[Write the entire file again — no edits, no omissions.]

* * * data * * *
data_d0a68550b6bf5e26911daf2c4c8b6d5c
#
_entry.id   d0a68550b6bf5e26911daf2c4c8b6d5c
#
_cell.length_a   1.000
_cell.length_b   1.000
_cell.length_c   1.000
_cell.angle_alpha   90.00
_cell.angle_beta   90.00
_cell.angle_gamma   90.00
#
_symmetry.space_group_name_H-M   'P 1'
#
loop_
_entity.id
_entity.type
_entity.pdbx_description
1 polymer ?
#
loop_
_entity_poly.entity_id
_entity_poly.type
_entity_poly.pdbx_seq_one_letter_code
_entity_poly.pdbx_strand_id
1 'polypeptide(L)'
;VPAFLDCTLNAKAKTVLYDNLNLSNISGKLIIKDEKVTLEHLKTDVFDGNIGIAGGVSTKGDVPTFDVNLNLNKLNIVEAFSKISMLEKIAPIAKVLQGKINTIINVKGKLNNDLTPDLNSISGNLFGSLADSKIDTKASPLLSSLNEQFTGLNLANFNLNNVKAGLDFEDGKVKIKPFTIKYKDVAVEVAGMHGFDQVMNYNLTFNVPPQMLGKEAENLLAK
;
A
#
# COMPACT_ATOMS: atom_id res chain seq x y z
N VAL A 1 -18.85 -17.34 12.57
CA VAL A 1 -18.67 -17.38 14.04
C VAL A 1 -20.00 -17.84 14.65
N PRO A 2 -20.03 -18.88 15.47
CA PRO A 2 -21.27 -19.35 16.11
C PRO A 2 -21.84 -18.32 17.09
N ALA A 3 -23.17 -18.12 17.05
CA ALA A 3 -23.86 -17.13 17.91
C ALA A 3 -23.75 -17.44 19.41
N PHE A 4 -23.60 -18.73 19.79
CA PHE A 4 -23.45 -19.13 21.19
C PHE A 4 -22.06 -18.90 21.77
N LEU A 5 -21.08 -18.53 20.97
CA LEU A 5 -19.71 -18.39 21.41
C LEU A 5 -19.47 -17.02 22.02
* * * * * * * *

data_d0a68550b6bf5e26911daf2c4c8b6d5c
#
_entry.id   d0a68550b6bf5e26911daf2c4c8b6d5c
#
_cell.length_a   1.000
_cell.length_b   1.000
_cell.length_c   1.000
_cell.angle_alpha   90.00
_cell.angle_beta   90.00
_cell.angle_gamma   90.00
#
_symmetry.space_group_name_H-M   'P 1'
#
loop_
_entity.id
_entity.type
_entity.pdbx_description
1 polymer ?
#
loop_
_entity_poly.entity_id
_entity_poly.type
_entity_poly.pdbx_seq_one_letter_code
_entity_poly.pdbx_strand_id
1 'polypeptide(L)'
;VPAFLDCTLNAKAKTVLYDNLNLSNISGKLIIKDEKVTLEHLKTDVFDGNIGIAGGVSTKGDVPTFDVNLNLNKLNIVEAFSKISMLEKIAPIAKVLQGKINTIINVKGKLNNDLTPDLNSISGNLFGSLADSKIDTKASPLLSSLNEQFTGLNLANFNLNNVKAGLDFEDGKVKIKPFTIKYKDVAVEVAGMHGFDQVMNYNLTFNVPPQMLGKEAENLLAK
;
A
#
# COMPACT_ATOMS: atom_id res chain seq x y z
N VAL A 1 -18.85 -17.34 12.57
CA VAL A 1 -18.67 -17.38 14.04
C VAL A 1 -20.00 -17.84 14.65
N PRO A 2 -20.03 -18.88 15.47
CA PRO A 2 -21.27 -19.35 16.11
C PRO A 2 -21.84 -18.32 17.09
N ALA A 3 -23.17 -18.12 17.05
CA ALA A 3 -23.86 -17.13 17.91
C ALA A 3 -23.75 -17.44 19.41
N PHE A 4 -23.60 -18.73 19.79
CA PHE A 4 -23.45 -19.13 21.19
C PHE A 4 -22.06 -18.90 21.77
N LEU A 5 -21.08 -18.53 20.97
CA LEU A 5 -19.71 -18.39 21.41
C LEU A 5 -19.47 -17.02 22.02